The fact that our elected representatives—public servants entrusted with acting in our best interests—are putting forth legislation which endangers the right to due process, a founding principle of this nation, is alarming, but perhaps not all that surprising. We have witnessed the pieces being put into place for years now with little outcry from the American people. The perpetual war on terror has provided those in power with the perfect means by which to ratchet up the fear, all the while slowly eroding our freedoms.
I have yet to see any credible rationale for the presence of these martial law provisions in the defense bill. After all, existing laws and government procedures already address all contingencies for handling any actual enemies of the United States. Even the courts have helped to reinforce these ongoing breaches, ruling that it’s a prerogative of the president, not the judiciary, to determine how enemies of the United States will be treated in custody and what type of trial they will receive, if any. Moreover, we have not seen a terrorist attack on American soil since 9/11. Yet with America pulling out of Iraq at the end of the year, and slowly ratcheting down its commitment to Afghanistan, the military industrial complex that feeds off of war is increasingly making its presence felt on American soil.
In fact, Congress is only too willing to sell us to the highest bidder, and they are doing it using the same rhetoric they trotted out to justify past debacles such as the invasion of Iraq, the use of waterboarding against detainees at Guantanamo Bay, the torturing of prisoners at Abu Ghraib, the installation of cancer-causing body scanners in American airports, and the authorization of government agencies spying on Americans.
Is there any hope of thwarting this legislation? In light of the fact that the defense bill, which has passed the Senate, must still be reconciled with the House of Representatives’ version, it is possible that the offending provisions could be deleted. The Obama administration has also suggested that the president might veto the bill in its entirety. Yet Obama’s veto threat doesn’t actually stem from a concern for the rule of law so much as it has to do with his attempt to amass greater presidential powers.
The situation presents us with something of a Catch-22. If the bill is signed into law as it currently exists, anyone (including Americans) in any part of the world (including the United States) who is “suspected” of terrorism may be detained indefinitely and without trial by the United States military. If the bill is altered so as to remove these provisions, this will still probably occur, as the executive branch has, in the years since 9/11, carved out broad, overreaching, and unconstitutional powers for itself when it comes to pursuing military and police actions against perceived enemies. A case in point is the government-sanctioned assassination of U.S. citizen Anwar al-Awlaki, buttressed by the fact that two of Obama’s top lawyers have publicly stated that any U.S. citizen allied with al-Qaida is a legitimate military target.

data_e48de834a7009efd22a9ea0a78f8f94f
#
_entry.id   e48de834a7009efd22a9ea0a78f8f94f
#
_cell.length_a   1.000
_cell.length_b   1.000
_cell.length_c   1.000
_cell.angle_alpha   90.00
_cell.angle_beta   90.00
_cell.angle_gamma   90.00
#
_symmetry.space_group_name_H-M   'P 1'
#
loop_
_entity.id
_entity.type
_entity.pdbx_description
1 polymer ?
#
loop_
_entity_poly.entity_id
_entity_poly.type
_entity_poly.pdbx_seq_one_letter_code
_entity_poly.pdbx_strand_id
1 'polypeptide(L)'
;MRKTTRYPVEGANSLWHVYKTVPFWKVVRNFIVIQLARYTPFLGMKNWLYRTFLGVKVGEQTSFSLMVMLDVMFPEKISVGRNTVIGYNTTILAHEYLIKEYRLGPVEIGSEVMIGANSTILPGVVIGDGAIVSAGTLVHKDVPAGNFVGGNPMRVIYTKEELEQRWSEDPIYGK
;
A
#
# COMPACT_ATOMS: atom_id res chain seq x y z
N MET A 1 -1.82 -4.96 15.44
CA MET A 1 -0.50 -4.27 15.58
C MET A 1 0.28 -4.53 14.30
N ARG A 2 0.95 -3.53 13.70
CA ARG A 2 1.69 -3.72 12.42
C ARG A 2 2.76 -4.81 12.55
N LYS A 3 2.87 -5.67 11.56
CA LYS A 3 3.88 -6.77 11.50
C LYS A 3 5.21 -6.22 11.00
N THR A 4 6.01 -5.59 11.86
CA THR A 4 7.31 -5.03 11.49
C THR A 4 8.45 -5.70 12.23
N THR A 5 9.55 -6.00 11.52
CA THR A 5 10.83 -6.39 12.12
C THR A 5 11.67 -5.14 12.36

Thus, while the passage of this defense bill would be the final nail in the coffin for the rule of law in America, for all intents and purposes, the rule of law is already on life support. Of all of the egregious actions of the United States government in the past decade, this may be the most outrageous. That our lawmakers, sworn to uphold the Constitution, would even consider voting on a provision that completely eviscerates the rule of law is appalling. Unfortunately, this is the state of our government, a government that has been allowed to run wild since 9/11.
As we ratchet down the wars abroad, we must call upon our leaders to shore up the rule of law and civil liberties at home. There is absolutely no excuse for the continued abuse of power that we as a nation have endured for so long.
Constitutional attorney and author John W. Whitehead is founder and president of The Rutherford Institute. His new book The Freedom Wars (TRI Press) is available online at www.amazon.com. He can be contacted at firstname.lastname@example.org. Information about The Rutherford Institute is available at www.rutherford.org